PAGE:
I enjoy a horror game or a movie from time to time, but most of the people I know find them to be really unpleasant or even distasteful. I find it difficult to explain why I’m drawn to horror, but it’s something that humans have been enjoying for a long time. I do have some barriers about what sort of content I feel is appropriate – I think this is different for each person -, but I also think that macabre is another way for us to express ourselves. It doesn’t mean that I like the thought of people suffering, but can be a way of coping with the darker side of life.
I have problems with anxiety, but horror gives me an opportunity to be brave. For some of us it’s a personal journey to test our own courage. Usually the scarier it is the better; The sense of achievement we get comes from sticking it out to the end. It can also help us to feel better about our own lives due to the stark contrast; No matter how bad times get, it doesn’t compare to our horror protagonist.
Horror gives us a bit of an adrenaline rush. I don’t actually enjoy the feeling of being scared, but I do like the relief that comes on the other side. When I reach the end credits of a survival horror game for instance, it can leave me feeling pleasantly giddy as the tension is released. This might also help to release some of the tension I’d already been feeling in my own life before starting the game. This is why I keep coming back; I walk away only remembering feeling good at the end, having forgotten all the scary parts. Apparently there have been studies that show we feel happier right after experiencing such an adrenaline rush. I can also make jokes and laugh at myself when I realize how silly I was for being scared.
I also like a good mystery, and it’s something that usually goes hand in hand with horror and our fear of the unknown. There’s that part of you that is terrified to go onwards, but at the same time curiosity gets the better of me. The exploration of the plot and learning to understand why things are happening is a part of the reward I get for sticking it out. I think I also enjoy exploration more when risk/reward plays a factor in it. I like my stories to be atmospheric too and as horror can be so emotionally heightened it can add to the engagement I feel with the world; My senses are more open to taking things in.
It’s difficult to explain why we would enjoy what are considered to be negative emotions and the reasons may differ from person to person. I think it’s OK to express ourselves in that way because it’s not real and it doesn’t have to define us. I’m actually a really sensitive person in real life, but horror gives me a bit of a thrill from a safe place.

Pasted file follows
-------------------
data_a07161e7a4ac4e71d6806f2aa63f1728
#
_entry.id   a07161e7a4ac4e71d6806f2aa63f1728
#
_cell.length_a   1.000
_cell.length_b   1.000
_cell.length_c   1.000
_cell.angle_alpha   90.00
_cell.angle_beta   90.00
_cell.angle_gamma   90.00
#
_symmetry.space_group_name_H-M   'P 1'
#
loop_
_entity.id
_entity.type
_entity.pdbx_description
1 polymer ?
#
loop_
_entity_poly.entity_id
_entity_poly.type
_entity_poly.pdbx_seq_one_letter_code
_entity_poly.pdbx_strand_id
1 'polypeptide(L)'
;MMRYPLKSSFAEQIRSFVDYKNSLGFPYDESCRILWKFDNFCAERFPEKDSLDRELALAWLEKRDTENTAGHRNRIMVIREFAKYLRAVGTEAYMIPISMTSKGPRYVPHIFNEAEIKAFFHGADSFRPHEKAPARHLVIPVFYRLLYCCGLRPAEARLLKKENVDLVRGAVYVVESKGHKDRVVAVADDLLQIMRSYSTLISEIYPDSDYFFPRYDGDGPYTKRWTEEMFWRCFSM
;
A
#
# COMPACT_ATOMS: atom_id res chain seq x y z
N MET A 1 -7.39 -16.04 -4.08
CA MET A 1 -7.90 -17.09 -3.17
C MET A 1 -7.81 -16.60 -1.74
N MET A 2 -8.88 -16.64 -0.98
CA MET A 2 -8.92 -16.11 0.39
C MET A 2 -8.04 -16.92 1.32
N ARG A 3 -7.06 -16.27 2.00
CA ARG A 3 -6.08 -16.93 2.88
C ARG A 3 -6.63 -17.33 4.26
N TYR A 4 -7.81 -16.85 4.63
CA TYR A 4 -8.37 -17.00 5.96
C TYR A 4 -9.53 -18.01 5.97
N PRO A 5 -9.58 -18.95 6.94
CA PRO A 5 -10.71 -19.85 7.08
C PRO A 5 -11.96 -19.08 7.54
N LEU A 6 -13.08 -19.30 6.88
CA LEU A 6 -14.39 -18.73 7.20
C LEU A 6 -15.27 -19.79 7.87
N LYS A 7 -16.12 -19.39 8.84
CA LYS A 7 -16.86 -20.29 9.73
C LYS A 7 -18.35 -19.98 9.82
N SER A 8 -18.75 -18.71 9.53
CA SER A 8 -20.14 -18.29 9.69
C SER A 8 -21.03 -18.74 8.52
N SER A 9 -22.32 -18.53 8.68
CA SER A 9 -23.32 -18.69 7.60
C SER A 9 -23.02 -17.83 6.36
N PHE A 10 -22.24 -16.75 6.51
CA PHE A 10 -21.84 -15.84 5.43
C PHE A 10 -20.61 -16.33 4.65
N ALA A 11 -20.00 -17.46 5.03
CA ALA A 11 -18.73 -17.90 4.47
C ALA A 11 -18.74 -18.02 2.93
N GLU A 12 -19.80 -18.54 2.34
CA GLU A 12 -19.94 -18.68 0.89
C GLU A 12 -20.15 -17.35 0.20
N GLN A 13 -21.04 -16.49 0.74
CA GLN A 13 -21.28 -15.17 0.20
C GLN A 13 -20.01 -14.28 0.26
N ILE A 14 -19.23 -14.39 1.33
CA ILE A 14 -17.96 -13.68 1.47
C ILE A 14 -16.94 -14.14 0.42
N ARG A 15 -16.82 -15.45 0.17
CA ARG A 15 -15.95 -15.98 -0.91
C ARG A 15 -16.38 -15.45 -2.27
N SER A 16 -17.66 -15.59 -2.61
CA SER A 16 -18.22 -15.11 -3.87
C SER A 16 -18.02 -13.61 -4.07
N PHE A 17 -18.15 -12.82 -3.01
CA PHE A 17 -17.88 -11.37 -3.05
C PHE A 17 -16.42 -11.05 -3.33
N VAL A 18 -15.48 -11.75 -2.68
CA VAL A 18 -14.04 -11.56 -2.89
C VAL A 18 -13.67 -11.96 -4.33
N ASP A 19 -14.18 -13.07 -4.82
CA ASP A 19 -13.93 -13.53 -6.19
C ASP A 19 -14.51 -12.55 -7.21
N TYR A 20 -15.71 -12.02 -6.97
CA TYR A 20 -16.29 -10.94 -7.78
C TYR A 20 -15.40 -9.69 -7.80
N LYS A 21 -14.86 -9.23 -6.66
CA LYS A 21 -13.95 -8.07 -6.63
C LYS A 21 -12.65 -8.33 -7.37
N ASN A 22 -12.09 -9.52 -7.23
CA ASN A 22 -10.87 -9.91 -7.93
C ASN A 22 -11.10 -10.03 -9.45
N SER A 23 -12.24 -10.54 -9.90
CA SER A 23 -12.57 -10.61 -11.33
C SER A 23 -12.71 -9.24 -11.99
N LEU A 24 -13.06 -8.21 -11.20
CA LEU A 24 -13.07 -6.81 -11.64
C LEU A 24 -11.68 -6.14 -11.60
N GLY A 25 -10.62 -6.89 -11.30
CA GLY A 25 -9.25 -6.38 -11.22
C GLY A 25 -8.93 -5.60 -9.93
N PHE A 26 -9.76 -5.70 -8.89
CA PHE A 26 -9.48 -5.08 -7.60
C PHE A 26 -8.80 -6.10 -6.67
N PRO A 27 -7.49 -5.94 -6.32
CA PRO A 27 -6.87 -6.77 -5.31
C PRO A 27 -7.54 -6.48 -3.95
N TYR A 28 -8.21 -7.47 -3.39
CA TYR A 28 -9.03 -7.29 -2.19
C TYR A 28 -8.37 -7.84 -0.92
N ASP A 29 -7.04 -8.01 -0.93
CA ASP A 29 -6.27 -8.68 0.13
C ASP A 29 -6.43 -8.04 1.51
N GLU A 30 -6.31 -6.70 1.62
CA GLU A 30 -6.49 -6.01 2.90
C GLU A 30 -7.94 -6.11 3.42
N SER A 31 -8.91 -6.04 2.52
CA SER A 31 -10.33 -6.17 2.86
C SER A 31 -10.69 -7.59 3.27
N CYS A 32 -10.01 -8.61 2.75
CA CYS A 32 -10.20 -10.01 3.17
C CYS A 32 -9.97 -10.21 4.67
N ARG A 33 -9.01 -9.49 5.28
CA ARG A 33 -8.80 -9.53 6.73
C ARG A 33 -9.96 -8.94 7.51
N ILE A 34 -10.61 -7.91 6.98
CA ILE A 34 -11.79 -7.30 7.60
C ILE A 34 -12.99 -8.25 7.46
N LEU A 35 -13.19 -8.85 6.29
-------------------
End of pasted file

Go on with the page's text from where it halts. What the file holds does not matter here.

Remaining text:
‘Nobody thinks what I think’
– Kitchen Sink by Twenty One Pilots.
For most of my life I’ve felt unseen. Others see me as the person they want me to be and not for who I really am; Despite knowing this it can cause me to doubt myself. It’s frustrating and can feel like a fight getting others to listen. I attempted to seek understanding and comfort for this, but discovered that no matter how much I tried to explain my feelings noone was able to quite grasp them. These people have had different upbringings to me. Their minds don’t work like mine. Our beliefs and perceptions don’t match. Some experiences are hard to understand unless you’ve been through them yourself. I’ve found that it’s easy to jump to wrong conclusions based on how you think you’d feel if you went through the same thing.
My own experiences have taught me that what I feel is less important than everybody else and that my thoughts need to be validated to feel real. This mindset is risky as it relies on others to give you what you need. It’s setting you up for a lifetime of resentment. I have difficulties speaking up about what I want and it seemed selfish to me when others just took without asking or offering. They cannot understand my demons because they do not carry those same unhelpful beliefs. They might have been happy to have shared with me if I’d simply asked, but negative responses for doing so in the past have taught me that it’s safer to keep quiet. Unfortunately this is a common problem, and it’s not our fault that we have such difficulties. I also respect people that can go out and get what they want instead of just complaining about it.
I didn’t understand why there was so much hype around No Man’s Sky. Every video I watched emphasized the scale of it, but offered very little on the actual gameplay. As the release date drew closer I became more intrigued, but was still on the fence about it. When too many promises are made in regards to the scale of a game it makes me wary because there are limitations in regards to budget and time. Put too much work into one area and usually the project will suffer elsewhere. I much prefer quality over quantity. It’s cool to think that there’s this massive universe to be explored, but the majority of it will go untouched and as such I’d rather have a small and well designed area with the illusion of scale as opposed to lots of similar content that I’ll never see. I also suspected that the game might suffer from that problem of being really exciting to begin with – at the thought of all the potential space can bring – just to quickly lose engagement in its players due to the lack of goal driven things to do. A larger scale usually slows down the pace of a game too, as there could be a lot of travelling from A to B with nothing of interest in-between. Despite my doubts I eventually caved and put in a pre-order as curisosity got the better of me. I love the idea of being able to freely move between planets and while there are lots of space games available to buy, I’m still searching for the right one.